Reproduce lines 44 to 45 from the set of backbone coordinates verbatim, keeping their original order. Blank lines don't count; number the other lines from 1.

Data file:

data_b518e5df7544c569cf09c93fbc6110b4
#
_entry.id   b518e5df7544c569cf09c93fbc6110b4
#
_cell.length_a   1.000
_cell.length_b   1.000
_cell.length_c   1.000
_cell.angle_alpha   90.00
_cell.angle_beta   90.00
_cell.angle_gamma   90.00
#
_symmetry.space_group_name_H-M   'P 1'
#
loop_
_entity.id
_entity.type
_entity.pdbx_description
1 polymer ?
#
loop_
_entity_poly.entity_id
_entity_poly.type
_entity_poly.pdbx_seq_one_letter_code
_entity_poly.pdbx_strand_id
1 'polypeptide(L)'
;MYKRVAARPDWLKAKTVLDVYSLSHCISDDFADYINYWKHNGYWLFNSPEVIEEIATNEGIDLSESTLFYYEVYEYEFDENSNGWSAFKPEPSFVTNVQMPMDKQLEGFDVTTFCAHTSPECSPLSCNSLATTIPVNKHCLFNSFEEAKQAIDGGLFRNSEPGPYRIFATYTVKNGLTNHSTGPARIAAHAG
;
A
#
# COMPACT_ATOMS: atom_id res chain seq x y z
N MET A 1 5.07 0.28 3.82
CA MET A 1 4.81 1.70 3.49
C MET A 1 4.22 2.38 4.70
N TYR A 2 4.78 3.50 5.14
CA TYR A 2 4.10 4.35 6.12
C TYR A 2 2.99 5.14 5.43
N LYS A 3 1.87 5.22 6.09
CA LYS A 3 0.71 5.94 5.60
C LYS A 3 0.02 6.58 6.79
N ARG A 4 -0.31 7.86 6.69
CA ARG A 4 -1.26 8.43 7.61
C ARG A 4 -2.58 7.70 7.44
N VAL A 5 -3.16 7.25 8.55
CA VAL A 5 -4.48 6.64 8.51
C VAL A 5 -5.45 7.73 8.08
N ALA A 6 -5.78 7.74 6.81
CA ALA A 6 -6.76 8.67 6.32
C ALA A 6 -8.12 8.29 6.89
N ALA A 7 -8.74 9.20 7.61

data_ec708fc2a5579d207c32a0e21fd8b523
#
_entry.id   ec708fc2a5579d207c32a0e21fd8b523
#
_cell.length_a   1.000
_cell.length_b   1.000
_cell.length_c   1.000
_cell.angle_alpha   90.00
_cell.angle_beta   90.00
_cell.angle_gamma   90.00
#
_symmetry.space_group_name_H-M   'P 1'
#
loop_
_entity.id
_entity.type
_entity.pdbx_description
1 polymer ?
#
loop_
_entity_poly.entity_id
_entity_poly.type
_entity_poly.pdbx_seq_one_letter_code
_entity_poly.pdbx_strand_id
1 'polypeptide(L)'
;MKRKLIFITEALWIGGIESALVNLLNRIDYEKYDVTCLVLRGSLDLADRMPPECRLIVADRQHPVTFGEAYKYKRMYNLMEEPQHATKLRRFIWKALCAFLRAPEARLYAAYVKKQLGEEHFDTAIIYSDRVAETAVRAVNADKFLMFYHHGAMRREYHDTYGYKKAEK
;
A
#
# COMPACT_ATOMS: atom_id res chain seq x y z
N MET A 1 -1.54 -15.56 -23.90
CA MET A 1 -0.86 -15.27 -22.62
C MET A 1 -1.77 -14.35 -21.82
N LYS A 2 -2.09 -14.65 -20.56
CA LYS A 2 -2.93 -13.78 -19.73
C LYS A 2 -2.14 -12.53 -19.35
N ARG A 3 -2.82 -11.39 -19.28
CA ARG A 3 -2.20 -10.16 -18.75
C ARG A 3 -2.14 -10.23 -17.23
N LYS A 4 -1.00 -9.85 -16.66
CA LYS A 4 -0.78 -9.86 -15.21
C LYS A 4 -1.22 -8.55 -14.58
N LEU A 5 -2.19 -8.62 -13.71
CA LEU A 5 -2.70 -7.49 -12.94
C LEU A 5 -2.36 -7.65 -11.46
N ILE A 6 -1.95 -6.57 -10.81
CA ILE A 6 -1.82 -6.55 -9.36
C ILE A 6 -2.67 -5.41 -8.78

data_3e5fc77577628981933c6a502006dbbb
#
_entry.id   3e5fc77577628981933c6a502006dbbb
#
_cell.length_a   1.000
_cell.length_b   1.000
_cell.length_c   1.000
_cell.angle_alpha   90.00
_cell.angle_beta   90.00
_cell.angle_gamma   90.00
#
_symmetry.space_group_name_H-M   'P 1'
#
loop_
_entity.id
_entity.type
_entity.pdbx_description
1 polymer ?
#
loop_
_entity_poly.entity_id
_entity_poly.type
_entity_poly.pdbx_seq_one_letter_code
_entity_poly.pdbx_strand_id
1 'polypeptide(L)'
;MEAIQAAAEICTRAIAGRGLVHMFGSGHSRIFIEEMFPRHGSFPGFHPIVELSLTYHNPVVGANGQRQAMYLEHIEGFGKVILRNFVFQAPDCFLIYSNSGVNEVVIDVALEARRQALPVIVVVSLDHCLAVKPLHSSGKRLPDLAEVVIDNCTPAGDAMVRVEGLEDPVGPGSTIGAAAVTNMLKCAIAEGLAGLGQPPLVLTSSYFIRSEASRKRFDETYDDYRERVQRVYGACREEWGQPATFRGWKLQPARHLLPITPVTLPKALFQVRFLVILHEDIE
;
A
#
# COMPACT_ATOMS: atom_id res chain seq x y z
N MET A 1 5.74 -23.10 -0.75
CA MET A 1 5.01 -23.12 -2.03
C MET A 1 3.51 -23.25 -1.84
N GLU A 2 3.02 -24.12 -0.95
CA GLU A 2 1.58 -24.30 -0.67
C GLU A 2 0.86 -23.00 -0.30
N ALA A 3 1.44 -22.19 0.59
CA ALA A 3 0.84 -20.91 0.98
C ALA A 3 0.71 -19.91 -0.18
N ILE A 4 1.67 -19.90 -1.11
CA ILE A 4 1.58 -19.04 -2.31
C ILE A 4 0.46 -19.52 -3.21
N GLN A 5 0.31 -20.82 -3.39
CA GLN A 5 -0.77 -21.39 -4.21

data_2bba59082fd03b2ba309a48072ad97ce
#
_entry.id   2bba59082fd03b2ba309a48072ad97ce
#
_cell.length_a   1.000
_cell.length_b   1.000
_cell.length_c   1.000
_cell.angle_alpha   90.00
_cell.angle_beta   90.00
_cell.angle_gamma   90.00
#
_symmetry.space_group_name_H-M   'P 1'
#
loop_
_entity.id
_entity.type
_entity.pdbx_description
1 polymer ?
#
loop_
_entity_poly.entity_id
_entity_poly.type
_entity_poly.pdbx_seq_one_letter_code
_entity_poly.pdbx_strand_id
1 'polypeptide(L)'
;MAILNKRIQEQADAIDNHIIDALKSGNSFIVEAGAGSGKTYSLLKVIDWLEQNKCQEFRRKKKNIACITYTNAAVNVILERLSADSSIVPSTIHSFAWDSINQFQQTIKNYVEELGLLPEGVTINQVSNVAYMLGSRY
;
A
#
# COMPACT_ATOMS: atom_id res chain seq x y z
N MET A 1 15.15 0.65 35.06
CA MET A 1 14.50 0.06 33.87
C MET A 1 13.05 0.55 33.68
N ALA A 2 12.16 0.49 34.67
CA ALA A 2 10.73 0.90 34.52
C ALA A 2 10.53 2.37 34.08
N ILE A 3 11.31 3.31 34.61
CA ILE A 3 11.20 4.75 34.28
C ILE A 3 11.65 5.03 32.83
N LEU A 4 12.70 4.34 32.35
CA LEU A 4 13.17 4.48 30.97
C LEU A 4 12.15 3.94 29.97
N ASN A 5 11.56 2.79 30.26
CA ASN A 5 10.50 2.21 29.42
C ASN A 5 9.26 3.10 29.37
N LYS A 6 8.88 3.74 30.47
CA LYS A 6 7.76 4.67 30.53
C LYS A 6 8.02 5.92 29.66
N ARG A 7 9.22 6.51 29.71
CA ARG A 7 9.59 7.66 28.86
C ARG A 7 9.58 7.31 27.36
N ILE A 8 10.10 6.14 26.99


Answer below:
CA VAL A 5 -4.48 6.64 8.51
C VAL A 5 -5.45 7.73 8.08